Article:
• 3.2.2 The Holy Roman Empire3.2.3 The Feudal System in the Low Countries; 3.2.4 Medieval Cities; 3.2.5 Feudal Organization; 3.3 City Rights in the Netherlands; 3.3.1 Cities Large and Small; 3.3.2 The Spread of City Rights; 3.4 Italian Cities; 3.4.1 Italian Cities Between Pope and Emperor; 3.4.2 Italian City Government; 3.4.3 Weber and Machiavelli on Italian City-States; 3.4.4 Decline of Italian City-States; 3.4.5 Autocratic City Government; 3.4.6 Renaissance and Individualism; 3.5 A Culture of Chivalry; 3.5.1 Tournaments; 3.5.2 Tournaments in Economic Theory
Control code
SPR956730984
Dimensions
unknown
Extent
1 online resource
File format
unknown
Form of item
online
Isbn
9783319420400
Level of compression
unknown
Media category
computer
Media MARC source
rdamedia
Media type code
c
Quality assurance targets
not applicable
Reformatting quality
unknown
Sound
unknown sound
Specific material designation
remote
Label
Governmental Forms and Economic Development: From Medieval to Modern Times, (electronic book)
Publication
Antecedent source
unknown
Carrier category
online resource
Carrier category code
cr
Carrier MARC source
rdacarrier
Color
multicolored
Content category
text
Content type code
txt
Content type MARC source
rdacontent
Contents
  • Chapter 1: Evolution and Economic Development; 1.1 Stages of Evolution; 1.1.1 Prologue; 1.1.2 Two Strands in the Debate; 1.2 Economic Development; 1.2.1 SchumpeterÅ› Development Theory; 1.2.2 The Strong State; 1.2.3 Historical Growth; 1.2.4 Development and Economic Theory; 1.2.5 Competition and Development; 1.3 Political Development and Decay; 1.3.1 Fukuyama on Political Development and Decline; 1.3.2 Huntington on Modernization; 1.3.3 Fukuyama on the End of History and American Hegemony; 1.3.4 Authoritarian Transition; 1.3.5 Enlightenment and Development
  • 1.3.6 Modernity and Absolute Rule1.4 Evolution and Violence; 1.4.1 The Case of China; 1.4.2 Good and Bad Roman Emperors; 1.5 Autocracy and Innovation; 1.5.1 Failing Bureaucracies; 1.5.2 Patrimonialism vs Meritocracy; 1.5.3 Competition; Good and Bad; 1.5.4 Economic Theory of Organizations; 1.6 Centralization and Decentralization; 1.6.1 Markets and Bureaucracies; 1.6.2 The Economic Growth Machine; 1.6.3 Revolution or Agreement; 1.7 Institutions and Development; 1.7.1 Justice and Legal Origins; 1.7.2 The Mirage of the Strong State; 1.7.3 Evolution and Institutional Development; 1.8 Conclusions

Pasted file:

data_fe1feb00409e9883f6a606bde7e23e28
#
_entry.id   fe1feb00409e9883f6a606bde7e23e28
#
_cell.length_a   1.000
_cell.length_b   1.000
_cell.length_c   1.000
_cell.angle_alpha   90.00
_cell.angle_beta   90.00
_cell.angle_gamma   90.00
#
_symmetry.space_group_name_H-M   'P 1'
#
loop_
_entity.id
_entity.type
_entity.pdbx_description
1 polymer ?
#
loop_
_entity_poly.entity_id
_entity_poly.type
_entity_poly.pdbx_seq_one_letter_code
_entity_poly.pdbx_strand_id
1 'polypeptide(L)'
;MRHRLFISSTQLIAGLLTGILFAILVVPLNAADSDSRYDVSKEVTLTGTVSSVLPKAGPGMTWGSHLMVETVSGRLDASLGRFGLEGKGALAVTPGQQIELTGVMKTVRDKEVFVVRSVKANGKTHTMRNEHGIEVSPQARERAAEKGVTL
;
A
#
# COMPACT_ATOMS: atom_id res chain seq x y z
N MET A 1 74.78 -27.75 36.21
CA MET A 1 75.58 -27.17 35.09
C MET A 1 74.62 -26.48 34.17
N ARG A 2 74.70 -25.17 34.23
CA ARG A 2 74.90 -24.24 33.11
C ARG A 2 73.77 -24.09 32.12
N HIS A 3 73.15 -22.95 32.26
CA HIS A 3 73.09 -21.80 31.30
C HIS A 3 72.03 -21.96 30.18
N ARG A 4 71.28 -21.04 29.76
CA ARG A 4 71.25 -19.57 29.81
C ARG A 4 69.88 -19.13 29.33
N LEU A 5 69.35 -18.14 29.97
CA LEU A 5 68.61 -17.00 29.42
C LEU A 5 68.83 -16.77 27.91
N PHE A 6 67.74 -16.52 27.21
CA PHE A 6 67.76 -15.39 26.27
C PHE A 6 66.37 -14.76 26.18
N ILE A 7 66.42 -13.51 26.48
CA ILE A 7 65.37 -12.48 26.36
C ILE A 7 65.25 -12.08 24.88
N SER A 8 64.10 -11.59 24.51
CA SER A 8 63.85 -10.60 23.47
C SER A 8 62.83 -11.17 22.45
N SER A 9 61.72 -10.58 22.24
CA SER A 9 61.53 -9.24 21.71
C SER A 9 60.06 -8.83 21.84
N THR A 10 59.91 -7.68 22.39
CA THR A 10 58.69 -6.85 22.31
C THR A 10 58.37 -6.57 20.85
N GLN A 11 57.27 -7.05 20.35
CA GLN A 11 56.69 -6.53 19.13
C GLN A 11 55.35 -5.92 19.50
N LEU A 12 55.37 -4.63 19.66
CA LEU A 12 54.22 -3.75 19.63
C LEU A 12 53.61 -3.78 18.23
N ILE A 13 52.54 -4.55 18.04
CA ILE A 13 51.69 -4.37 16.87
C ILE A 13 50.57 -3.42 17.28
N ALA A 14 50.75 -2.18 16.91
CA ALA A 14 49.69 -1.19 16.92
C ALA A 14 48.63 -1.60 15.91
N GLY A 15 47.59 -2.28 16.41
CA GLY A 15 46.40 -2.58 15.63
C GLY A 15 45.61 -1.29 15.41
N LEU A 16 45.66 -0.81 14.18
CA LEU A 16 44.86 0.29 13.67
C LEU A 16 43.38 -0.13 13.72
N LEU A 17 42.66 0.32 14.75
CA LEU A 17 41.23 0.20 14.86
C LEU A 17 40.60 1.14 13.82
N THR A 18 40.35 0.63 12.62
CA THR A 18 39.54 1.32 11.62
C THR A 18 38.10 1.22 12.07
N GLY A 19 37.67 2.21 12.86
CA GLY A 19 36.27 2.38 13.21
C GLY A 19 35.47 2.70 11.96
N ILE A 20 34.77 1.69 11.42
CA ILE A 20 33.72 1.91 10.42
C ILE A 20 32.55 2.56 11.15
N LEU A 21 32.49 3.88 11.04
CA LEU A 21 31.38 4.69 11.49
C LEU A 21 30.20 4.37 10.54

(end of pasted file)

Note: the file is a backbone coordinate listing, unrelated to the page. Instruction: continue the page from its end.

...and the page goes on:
• 2.5 Political and Economic Theory2.5.1 De Tocqueville and French Men of Letters; 2.5.2 Physiocrats; 2.5.3 Enlightenment and Liberty; 2.5.4 Natural Law and Economic Theory; 2.5.5 A Historical Perspective on Natural Law; 2.5.6 Schumpeter on Utilitarianism; 2.5.7 Neo-Classical Economics and Keynes; 2.5.8 Economic Theory and Discourse; 2.5.9 The State and Economic Knowledge; 2.6 Financial Markets and Economic Development; 2.7 Conclusions; References; Chapter 3: Citizens and Knights in the Low Countries and Italy; 3.1 Introduction; 3.2 Occidental Feudalism; 3.2.1 Weber on Feudalism
  • 3.2.2 The Holy Roman Empire3.2.3 The Feudal System in the Low Countries; 3.2.4 Medieval Cities; 3.2.5 Feudal Organization; 3.3 City Rights in the Netherlands; 3.3.1 Cities Large and Small; 3.3.2 The Spread of City Rights; 3.4 Italian Cities; 3.4.1 Italian Cities Between Pope and Emperor; 3.4.2 Italian City Government; 3.4.3 Weber and Machiavelli on Italian City-States; 3.4.4 Decline of Italian City-States; 3.4.5 Autocratic City Government; 3.4.6 Renaissance and Individualism; 3.5 A Culture of Chivalry; 3.5.1 Tournaments; 3.5.2 Tournaments in Economic Theory
Control code
SPR956730984
Dimensions
unknown
Extent
1 online resource
File format
unknown
Form of item
online
Isbn
9783319420400
Level of compression
unknown
Media category
computer
Media MARC source
rdamedia
Media type code
c
Quality assurance targets
not applicable
Reformatting quality
unknown
Sound
unknown sound
Specific material designation
remote